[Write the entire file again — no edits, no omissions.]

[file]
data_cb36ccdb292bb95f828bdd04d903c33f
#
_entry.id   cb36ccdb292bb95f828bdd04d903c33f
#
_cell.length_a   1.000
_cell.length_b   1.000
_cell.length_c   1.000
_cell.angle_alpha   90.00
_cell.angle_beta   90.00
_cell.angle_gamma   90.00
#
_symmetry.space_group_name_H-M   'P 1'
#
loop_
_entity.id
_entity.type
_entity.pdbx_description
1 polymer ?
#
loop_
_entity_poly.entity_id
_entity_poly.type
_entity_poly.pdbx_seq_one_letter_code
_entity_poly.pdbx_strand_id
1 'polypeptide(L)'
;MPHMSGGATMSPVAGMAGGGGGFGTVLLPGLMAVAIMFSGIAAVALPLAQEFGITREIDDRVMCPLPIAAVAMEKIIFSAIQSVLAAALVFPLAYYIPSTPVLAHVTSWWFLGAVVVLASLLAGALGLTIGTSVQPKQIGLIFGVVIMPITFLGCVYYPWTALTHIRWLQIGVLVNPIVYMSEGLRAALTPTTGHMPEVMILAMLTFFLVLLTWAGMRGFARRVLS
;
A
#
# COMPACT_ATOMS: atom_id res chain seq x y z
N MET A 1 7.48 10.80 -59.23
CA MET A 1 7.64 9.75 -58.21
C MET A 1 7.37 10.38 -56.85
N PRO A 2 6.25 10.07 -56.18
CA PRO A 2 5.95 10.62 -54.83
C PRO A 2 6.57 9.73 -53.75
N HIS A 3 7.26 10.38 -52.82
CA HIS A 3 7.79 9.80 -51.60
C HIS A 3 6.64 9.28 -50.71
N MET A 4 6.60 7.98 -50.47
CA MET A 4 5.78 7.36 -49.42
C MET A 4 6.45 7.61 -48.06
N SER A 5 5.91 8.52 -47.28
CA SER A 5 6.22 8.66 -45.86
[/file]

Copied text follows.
data_cb36ccdb292bb95f828bdd04d903c33f
#
_entry.id   cb36ccdb292bb95f828bdd04d903c33f
#
_cell.length_a   1.000
_cell.length_b   1.000
_cell.length_c   1.000
_cell.angle_alpha   90.00
_cell.angle_beta   90.00
_cell.angle_gamma   90.00
#
_symmetry.space_group_name_H-M   'P 1'
#
loop_
_entity.id
_entity.type
_entity.pdbx_description
1 polymer ?
#
loop_
_entity_poly.entity_id
_entity_poly.type
_entity_poly.pdbx_seq_one_letter_code
_entity_poly.pdbx_strand_id
1 'polypeptide(L)'
;MPHMSGGATMSPVAGMAGGGGGFGTVLLPGLMAVAIMFSGIAAVALPLAQEFGITREIDDRVMCPLPIAAVAMEKIIFSAIQSVLAAALVFPLAYYIPSTPVLAHVTSWWFLGAVVVLASLLAGALGLTIGTSVQPKQIGLIFGVVIMPITFLGCVYYPWTALTHIRWLQIGVLVNPIVYMSEGLRAALTPTTGHMPEVMILAMLTFFLVLLTWAGMRGFARRVLS
;
A
#
# COMPACT_ATOMS: atom_id res chain seq x y z
N MET A 1 7.48 10.80 -59.23
CA MET A 1 7.64 9.75 -58.21
C MET A 1 7.37 10.38 -56.85
N PRO A 2 6.25 10.07 -56.18
CA PRO A 2 5.95 10.62 -54.83
C PRO A 2 6.57 9.73 -53.75
N HIS A 3 7.26 10.38 -52.82
CA HIS A 3 7.79 9.80 -51.60
C HIS A 3 6.64 9.28 -50.71
N MET A 4 6.60 7.98 -50.47
CA MET A 4 5.78 7.36 -49.42
C MET A 4 6.45 7.61 -48.06
N SER A 5 5.91 8.52 -47.28
CA SER A 5 6.22 8.66 -45.86